Blog Post - ESG: the Perfect Synthesis Between Profit and Sustainability
Snam is committed to an ESG scorecard with concrete, measurable goals
ESG translates as a commitment to implementing environmental and social plans and corporate governance best practices. ESG (Environment, Social and Corporate Governance) issues have now become a key factor in increasing a company's long-term value and achieving better financial performance, recognising the importance of generating value not only for the business but also for its stakeholders.
For Snam, this commitment translates into integrating ESG issues into its business strategy, setting precise and quantitative targets and reporting on them periodically, sharing the progress made.
From environmental protection to the fight against inequality: public opinion is becoming more and more attentive
In general, the global increase in ESG investments in recent years has been driven by the growing importance of sustainability in public opinion, particularly among younger people. This has been further accelerated by the socio-economic effects of the pandemic. In his annual letter to the companies in which he invests, Blackrock CEO Larry Fink wrote that in the post-pandemic phase, which will be accompanied by hardship and increasing inequality, companies will have to increasingly recognise and serve the interests of all stakeholders, promoting a tectonic shift towards pursuing business activities in a sustainable manner.
Institutional and private investors have also realised that they want more from their investments than just financial return. They want to help support activities that do not destroy - indeed, aim to improve - the environment and reflect best social and good governance practice.
Cutting emissions, using energy from renewable sources, circular economy; the broad theme of diversity and inclusion ranging from gender equality to respect for ethnic and religious minorities; internal control activities to combat corruption; good relationships with suppliers, who are asked to operate in a similar manner; equal pay and fair working conditions: all this and much more goes into the composition of the complex puzzle of ESG factors. These virtuous behaviours also create economic value. According to Morningstar data, 89% of ESG funds outperformed their target market in the first quarter of 2020, at the height of the pandemic.
Snam's dashboard to publish its targets and monitor progress
For Snam, the concepts of economic, environmental and social sustainability have long been part of its business model, and ESG factors - increasingly integrated into the company's strategy and management - guide its choices to the benefit of all stakeholders.
The guiding thread of Snam's long-term strategy will be the Net Zero Carbon Strategy, i.e. achieving carbon neutrality by 2040 for scope 1 and 2 emissions, in line with the global warming containment target set by the Paris Agreement.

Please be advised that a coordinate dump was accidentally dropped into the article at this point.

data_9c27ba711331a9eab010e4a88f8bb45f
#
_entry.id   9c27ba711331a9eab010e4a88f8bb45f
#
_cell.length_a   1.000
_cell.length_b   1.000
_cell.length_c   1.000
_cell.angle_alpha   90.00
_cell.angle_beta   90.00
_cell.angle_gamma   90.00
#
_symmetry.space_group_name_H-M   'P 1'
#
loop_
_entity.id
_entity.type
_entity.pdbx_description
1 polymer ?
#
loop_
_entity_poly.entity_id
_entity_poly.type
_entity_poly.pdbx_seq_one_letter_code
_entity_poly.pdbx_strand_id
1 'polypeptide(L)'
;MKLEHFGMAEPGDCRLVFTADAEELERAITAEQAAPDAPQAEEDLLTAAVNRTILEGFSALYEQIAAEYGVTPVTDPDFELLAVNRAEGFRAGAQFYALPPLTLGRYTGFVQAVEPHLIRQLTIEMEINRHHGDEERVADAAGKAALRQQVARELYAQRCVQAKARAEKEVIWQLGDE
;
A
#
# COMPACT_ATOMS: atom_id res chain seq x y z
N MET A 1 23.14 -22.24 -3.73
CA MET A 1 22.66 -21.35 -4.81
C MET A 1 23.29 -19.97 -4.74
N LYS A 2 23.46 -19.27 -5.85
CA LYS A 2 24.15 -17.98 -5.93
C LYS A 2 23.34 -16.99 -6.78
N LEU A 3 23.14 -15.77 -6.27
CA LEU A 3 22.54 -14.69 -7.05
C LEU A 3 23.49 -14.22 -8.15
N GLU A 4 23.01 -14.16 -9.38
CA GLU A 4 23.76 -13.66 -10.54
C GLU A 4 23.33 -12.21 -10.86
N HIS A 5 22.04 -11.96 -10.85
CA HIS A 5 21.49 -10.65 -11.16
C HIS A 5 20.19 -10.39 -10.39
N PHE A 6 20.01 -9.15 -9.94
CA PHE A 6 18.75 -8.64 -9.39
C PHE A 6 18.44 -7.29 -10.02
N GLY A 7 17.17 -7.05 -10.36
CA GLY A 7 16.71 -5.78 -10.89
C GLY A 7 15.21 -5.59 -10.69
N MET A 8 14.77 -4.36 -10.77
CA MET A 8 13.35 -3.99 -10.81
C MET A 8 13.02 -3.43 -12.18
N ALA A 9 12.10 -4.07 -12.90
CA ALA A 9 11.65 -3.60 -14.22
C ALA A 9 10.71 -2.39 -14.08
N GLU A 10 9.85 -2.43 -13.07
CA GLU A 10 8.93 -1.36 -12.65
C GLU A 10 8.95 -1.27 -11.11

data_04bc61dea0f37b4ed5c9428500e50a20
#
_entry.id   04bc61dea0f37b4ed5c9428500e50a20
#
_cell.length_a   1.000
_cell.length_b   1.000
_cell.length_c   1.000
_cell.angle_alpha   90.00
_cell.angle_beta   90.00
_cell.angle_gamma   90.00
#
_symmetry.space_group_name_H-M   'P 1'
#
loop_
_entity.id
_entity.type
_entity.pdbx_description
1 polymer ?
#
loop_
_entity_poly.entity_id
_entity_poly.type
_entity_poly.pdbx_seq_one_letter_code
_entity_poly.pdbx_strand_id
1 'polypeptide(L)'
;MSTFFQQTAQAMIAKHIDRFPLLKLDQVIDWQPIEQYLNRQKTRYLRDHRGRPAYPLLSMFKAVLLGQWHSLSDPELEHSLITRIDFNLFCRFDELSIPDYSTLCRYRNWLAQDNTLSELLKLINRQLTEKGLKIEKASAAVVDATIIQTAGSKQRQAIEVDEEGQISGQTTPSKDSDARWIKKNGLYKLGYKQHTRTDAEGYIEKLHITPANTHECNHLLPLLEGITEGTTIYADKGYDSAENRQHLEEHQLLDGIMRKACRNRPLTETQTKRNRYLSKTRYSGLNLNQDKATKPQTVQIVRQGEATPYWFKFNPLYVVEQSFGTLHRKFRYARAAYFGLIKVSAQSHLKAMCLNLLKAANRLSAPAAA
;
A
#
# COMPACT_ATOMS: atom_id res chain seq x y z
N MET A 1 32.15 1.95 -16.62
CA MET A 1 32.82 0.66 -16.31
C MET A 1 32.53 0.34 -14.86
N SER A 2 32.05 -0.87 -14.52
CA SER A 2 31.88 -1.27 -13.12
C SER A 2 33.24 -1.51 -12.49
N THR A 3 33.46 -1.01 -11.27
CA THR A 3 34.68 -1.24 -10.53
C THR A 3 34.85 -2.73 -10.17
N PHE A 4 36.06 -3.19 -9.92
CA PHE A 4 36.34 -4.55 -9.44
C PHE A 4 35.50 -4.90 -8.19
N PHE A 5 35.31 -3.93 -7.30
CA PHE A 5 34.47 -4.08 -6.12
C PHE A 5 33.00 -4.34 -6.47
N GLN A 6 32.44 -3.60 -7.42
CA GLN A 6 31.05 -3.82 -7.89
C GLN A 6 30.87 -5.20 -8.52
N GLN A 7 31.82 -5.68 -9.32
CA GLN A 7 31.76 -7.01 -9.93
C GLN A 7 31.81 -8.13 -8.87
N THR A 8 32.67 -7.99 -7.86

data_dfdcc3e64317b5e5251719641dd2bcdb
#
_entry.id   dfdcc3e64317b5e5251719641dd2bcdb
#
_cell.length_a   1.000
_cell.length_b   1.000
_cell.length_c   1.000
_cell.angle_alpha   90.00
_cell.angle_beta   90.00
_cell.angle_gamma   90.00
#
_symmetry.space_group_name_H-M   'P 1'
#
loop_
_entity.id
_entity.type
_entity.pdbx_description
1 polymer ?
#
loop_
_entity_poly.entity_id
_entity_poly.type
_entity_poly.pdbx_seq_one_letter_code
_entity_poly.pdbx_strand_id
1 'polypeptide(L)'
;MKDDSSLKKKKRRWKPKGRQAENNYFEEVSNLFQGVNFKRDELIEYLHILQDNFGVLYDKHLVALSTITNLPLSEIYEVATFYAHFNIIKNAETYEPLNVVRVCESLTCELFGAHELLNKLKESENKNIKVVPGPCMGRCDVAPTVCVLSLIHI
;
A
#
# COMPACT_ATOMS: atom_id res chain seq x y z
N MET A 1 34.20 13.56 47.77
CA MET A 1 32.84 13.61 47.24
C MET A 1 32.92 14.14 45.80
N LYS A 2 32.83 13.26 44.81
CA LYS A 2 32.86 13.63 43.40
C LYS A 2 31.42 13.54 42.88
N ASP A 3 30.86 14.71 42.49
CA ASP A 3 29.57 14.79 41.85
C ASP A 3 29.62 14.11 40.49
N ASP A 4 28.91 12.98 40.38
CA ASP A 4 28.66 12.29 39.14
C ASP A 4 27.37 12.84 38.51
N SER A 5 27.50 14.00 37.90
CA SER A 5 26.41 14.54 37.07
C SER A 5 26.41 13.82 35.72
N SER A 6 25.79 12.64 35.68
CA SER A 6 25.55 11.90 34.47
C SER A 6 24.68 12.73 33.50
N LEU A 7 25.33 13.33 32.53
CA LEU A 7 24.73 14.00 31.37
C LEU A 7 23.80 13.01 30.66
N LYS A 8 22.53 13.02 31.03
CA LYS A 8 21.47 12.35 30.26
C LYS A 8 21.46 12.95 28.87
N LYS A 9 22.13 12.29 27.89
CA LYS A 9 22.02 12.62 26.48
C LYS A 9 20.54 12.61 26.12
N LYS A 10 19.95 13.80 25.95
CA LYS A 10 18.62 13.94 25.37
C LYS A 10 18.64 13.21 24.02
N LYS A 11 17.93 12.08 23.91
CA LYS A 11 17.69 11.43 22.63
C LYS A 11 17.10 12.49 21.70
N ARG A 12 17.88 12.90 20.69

Snam has also decided to put its ESG commitments on paper by drawing up and publishing an ESG scorecard (https://www.snam.it/it/sostenibilita/strategia_per_futuro/esg_scorecard.html), a sort of dashboard with specific indicators for each of the various areas, that serves to keep the parameters of this journey under control.
The scorecard parameters include 22 quantitative, measurable targets in 13 relevant areas, in order to provide stakeholders with an overview of Snam’s commitment and growing sensitivity in the ESG area, allowing them to monitor results. Some examples? On the environmental front, among other things, a major increase in the commitment to biomethane and the implementation of significant improvements in energy efficiency are planned, as is the protection of soil and biodiversity. In the social area, the focus is on employees, suppliers, occupational safety and support for local communities, with an increase in the presence of women in executive and middle management positions and of accredited social enterprises in the list of suppliers.
The company is also committed through various initiatives to encouraging the study of STEM disciplines amongst young girls, in order to contribute to the achievement of an effective gender balance in this sector. Finally, when it comes to governance, commitments range from customer satisfaction to verifying the reputation of counterparties. The objective is a 'sustainable success', also included by Snam in its bylaws together with its corporate purpose 'Energy to Inspire the World', which more specifically entails 'the company's commitment to encouraging the energy transition towards ways of using resources and energy sources that are compatible with environmental protection and progressive decarbonisation goals'. The purpose of an organisation is its reason for existing. As the British writer and essayist Simon Siniek pointed out, in comparing a company to a car: profit is not the destination but the fuel needed to reach the destination. A company's destination is its purpose.
25 March 2021 - 18:00 CET